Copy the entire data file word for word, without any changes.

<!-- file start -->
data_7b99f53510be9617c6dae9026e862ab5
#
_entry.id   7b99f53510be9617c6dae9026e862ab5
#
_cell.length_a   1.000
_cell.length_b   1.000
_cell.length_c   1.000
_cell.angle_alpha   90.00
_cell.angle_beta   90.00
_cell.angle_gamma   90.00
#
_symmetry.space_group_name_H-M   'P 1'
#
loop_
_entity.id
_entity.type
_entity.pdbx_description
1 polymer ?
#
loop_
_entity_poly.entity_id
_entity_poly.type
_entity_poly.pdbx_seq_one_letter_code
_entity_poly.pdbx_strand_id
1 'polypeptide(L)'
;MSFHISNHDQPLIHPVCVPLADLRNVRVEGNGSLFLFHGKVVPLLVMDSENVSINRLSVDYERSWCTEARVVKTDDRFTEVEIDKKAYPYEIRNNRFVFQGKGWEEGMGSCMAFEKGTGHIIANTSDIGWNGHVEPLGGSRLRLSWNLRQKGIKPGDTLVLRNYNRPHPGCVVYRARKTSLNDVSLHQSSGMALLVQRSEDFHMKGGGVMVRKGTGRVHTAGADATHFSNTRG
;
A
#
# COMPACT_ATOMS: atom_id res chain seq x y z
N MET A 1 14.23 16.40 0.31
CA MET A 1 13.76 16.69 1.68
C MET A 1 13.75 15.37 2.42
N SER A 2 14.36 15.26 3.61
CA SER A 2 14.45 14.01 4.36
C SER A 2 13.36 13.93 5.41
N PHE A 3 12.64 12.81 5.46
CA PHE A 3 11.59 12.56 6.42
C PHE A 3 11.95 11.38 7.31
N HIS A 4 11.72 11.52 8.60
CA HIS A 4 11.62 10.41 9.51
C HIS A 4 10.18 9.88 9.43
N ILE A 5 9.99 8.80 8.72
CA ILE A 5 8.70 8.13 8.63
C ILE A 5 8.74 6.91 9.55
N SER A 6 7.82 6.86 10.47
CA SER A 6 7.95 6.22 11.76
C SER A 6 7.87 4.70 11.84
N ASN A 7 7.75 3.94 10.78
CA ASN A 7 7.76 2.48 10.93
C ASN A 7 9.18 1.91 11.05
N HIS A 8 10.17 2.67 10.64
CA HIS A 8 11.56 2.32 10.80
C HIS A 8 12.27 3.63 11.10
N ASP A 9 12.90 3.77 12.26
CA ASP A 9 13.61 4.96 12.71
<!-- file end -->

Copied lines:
data_7b99f53510be9617c6dae9026e862ab5
#
_entry.id   7b99f53510be9617c6dae9026e862ab5
#
_cell.length_a   1.000
_cell.length_b   1.000
_cell.length_c   1.000
_cell.angle_alpha   90.00
_cell.angle_beta   90.00
_cell.angle_gamma   90.00
#
_symmetry.space_group_name_H-M   'P 1'
#
loop_
_entity.id
_entity.type
_entity.pdbx_description
1 polymer ?
#
loop_
_entity_poly.entity_id
_entity_poly.type
_entity_poly.pdbx_seq_one_letter_code
_entity_poly.pdbx_strand_id
1 'polypeptide(L)'
;MSFHISNHDQPLIHPVCVPLADLRNVRVEGNGSLFLFHGKVVPLLVMDSENVSINRLSVDYERSWCTEARVVKTDDRFTEVEIDKKAYPYEIRNNRFVFQGKGWEEGMGSCMAFEKGTGHIIANTSDIGWNGHVEPLGGSRLRLSWNLRQKGIKPGDTLVLRNYNRPHPGCVVYRARKTSLNDVSLHQSSGMALLVQRSEDFHMKGGGVMVRKGTGRVHTAGADATHFSNTRG
;
A
#
# COMPACT_ATOMS: atom_id res chain seq x y z
N MET A 1 14.23 16.40 0.31
CA MET A 1 13.76 16.69 1.68
C MET A 1 13.75 15.37 2.42
N SER A 2 14.36 15.26 3.61
CA SER A 2 14.45 14.01 4.36
C SER A 2 13.36 13.93 5.41
N PHE A 3 12.64 12.81 5.46
CA PHE A 3 11.59 12.56 6.42
C PHE A 3 11.95 11.38 7.31
N HIS A 4 11.72 11.52 8.60
CA HIS A 4 11.62 10.41 9.51
C HIS A 4 10.18 9.88 9.43
N ILE A 5 9.99 8.80 8.72
CA ILE A 5 8.70 8.13 8.63
C ILE A 5 8.74 6.91 9.55
N SER A 6 7.82 6.86 10.47
CA SER A 6 7.95 6.22 11.76
C SER A 6 7.87 4.70 11.84
N ASN A 7 7.75 3.94 10.78
CA ASN A 7 7.76 2.48 10.93
C ASN A 7 9.18 1.91 11.05
N HIS A 8 10.17 2.67 10.64
CA HIS A 8 11.56 2.32 10.80
C HIS A 8 12.27 3.63 11.10
N ASP A 9 12.90 3.77 12.26
CA ASP A 9 13.61 4.96 12.71